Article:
Let the negotiations for land acquisitions begin between La Plata County and property owners along a county road that serves as the main haul route for GCC Energy’s King II coal mine.
Mining for coal in Hay Gulch, an area about 20 miles west of Durango, has been going on since the 1940s.
But the operation exponentially picked up in 2007 when Mexico-based cement producer Grupos Cementos de Chihuahua, operating under the name GCC Energy, purchased La Plata County’s only operating coal mine.
Since the takeover, neighbors along the mine’s main trafficking route – County Road 120 – have consistently complained about the number of daily trucks, which can reach up to about 100 round-trips a day, as well as the dust, noise and safety issues from truck drivers going too fast.
In 2016, when GCC Energy was trying to obtain a Class 2 land-use permit for the King II operation, an integral part of the deal was that GCC Energy must improve County Road 120, with the company ultimately agreeing to make $10 million in improvements to the gateway to the mine.
GCC Energy intends to work on 6.4 miles of County Road 120 – about 4 miles of a gravel segment and 2½ miles of a paved segment.
“GCC is paying for the design and construction of road improvements to County Code standards to ensure the mine is compatible with other existing, adjoining land uses,” Gina Lotito, vice president of energy and sustainability, wrote in an email to The Durango Herald.
To date, GCC Energy has spent nearly $6 million on improvements, paving a few miles of the graveled road and focusing on the stretch that has homes along it. According to county officials, the company is entering the final phase of the project, which requires acquiring private land to widen the road.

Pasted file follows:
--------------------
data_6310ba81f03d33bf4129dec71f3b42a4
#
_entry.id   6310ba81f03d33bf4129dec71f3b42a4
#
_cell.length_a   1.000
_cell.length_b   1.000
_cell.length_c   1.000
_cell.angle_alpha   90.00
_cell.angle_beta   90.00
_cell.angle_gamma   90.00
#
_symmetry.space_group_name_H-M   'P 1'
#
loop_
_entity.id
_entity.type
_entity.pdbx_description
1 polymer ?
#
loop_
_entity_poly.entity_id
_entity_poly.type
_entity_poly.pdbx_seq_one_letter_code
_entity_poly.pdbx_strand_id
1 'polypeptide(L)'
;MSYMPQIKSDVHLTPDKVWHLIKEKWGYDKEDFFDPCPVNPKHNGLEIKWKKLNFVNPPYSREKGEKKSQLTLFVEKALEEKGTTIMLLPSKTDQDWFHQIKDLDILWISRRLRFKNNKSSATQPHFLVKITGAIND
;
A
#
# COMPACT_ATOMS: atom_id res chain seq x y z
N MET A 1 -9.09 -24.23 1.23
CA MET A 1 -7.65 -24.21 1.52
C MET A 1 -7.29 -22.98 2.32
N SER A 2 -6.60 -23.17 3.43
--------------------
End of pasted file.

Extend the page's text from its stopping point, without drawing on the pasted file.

On Thursday, La Plata County commissioners voted to allow negotiations to begin with 17 different property owners along the road who own land identified as being necessary to acquire so the improvement project can be completed.
All costs would ultimately be covered by GCC Energy.
Sheryl Rogers, the county’s attorney, said GCC Energy must first work with property owners in acquiring their land. If those talks stall, the county would become involved. If no agreement can be reached after the county has stepped in, eminent domain may be used.
Rogers, however, said in the past, negotiations have been successful with landowners along County Road 120, and the county doesn’t expect to need to use eminent domain.
“The size of the parcels are very minimal in size,” Rogers said. “We do not anticipate the need for eminent domain, but it’s included in the resolution because of the timing necessary for all acquisitions so GCC can begin in the spring.”
The county will send a notice to property owners on Jan. 6, which will then kick off a 30- to 60-day negotiation period. Rogers said the county hopes to have all negotiations completed by March 13.
Once GCC Energy is done with its road-improvement project sometime in 2020, the company can start running a maximum of 120 round-trips a day.
GCC Energy was also recently granted a request for expansion, which is expected to extend the life of the mine by at least another 20 years.